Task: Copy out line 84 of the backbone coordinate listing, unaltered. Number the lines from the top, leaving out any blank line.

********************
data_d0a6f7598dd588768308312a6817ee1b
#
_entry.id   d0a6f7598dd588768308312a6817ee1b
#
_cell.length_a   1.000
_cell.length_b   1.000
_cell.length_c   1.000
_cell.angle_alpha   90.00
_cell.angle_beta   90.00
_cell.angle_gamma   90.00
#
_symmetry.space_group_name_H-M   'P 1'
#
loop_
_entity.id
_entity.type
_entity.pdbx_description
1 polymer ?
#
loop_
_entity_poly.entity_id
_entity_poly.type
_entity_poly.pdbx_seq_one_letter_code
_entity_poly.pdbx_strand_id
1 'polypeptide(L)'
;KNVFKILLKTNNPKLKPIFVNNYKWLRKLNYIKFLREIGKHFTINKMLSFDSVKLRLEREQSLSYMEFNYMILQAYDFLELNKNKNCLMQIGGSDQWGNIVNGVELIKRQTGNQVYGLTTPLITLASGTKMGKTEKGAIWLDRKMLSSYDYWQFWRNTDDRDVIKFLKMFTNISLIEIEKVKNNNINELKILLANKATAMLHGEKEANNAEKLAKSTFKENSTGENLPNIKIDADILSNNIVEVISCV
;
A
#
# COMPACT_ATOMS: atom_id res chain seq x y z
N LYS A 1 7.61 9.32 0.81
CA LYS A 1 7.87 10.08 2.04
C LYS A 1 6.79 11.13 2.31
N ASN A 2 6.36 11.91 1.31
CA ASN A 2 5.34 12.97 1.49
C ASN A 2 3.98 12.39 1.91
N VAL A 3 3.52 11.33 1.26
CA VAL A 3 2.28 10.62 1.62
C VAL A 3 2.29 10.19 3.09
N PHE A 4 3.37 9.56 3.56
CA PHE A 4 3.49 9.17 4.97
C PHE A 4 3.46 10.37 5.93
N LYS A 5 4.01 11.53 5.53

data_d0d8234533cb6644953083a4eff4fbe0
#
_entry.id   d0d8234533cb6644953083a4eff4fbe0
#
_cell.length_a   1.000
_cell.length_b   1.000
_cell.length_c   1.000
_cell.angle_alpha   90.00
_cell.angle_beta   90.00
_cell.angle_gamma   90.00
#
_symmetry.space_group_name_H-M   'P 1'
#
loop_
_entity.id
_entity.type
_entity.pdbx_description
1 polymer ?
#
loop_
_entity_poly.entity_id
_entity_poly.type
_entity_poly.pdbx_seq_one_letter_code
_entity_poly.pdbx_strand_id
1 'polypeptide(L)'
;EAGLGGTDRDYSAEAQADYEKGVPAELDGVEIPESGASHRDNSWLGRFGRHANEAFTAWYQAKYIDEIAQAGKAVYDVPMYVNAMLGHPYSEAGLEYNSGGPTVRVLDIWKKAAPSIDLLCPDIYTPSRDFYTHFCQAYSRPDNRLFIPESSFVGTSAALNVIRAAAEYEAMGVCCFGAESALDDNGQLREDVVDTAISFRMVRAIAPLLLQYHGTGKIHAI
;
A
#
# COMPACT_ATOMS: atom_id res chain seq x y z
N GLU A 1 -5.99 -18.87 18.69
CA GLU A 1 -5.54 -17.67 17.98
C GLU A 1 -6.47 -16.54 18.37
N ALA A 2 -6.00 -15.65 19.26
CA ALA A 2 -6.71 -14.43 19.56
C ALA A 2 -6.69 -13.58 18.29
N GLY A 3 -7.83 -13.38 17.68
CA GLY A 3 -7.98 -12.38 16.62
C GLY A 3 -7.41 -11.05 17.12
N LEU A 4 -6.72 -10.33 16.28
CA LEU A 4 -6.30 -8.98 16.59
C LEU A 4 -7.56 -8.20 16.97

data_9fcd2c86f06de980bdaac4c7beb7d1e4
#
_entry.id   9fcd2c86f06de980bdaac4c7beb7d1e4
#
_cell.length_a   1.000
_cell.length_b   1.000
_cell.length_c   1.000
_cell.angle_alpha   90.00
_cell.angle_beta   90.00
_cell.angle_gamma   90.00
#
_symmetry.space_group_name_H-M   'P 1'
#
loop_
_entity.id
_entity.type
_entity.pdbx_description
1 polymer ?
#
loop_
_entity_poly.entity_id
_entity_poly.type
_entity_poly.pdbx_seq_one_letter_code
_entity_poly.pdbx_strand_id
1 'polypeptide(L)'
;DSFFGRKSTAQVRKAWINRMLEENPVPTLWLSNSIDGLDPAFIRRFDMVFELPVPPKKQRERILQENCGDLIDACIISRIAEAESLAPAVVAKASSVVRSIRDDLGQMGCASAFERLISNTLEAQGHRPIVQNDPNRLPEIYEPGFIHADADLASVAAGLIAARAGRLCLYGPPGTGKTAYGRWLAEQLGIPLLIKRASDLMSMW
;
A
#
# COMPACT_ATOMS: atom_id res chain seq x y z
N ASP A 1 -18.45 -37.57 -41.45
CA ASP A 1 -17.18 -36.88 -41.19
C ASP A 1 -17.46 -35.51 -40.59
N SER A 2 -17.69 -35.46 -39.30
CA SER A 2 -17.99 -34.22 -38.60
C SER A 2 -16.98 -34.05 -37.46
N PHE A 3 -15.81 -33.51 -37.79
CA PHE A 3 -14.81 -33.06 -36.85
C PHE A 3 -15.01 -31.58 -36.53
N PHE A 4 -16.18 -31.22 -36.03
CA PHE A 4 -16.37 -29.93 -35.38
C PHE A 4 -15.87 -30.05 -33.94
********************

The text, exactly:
CA LEU A 4 -6.30 -8.98 16.59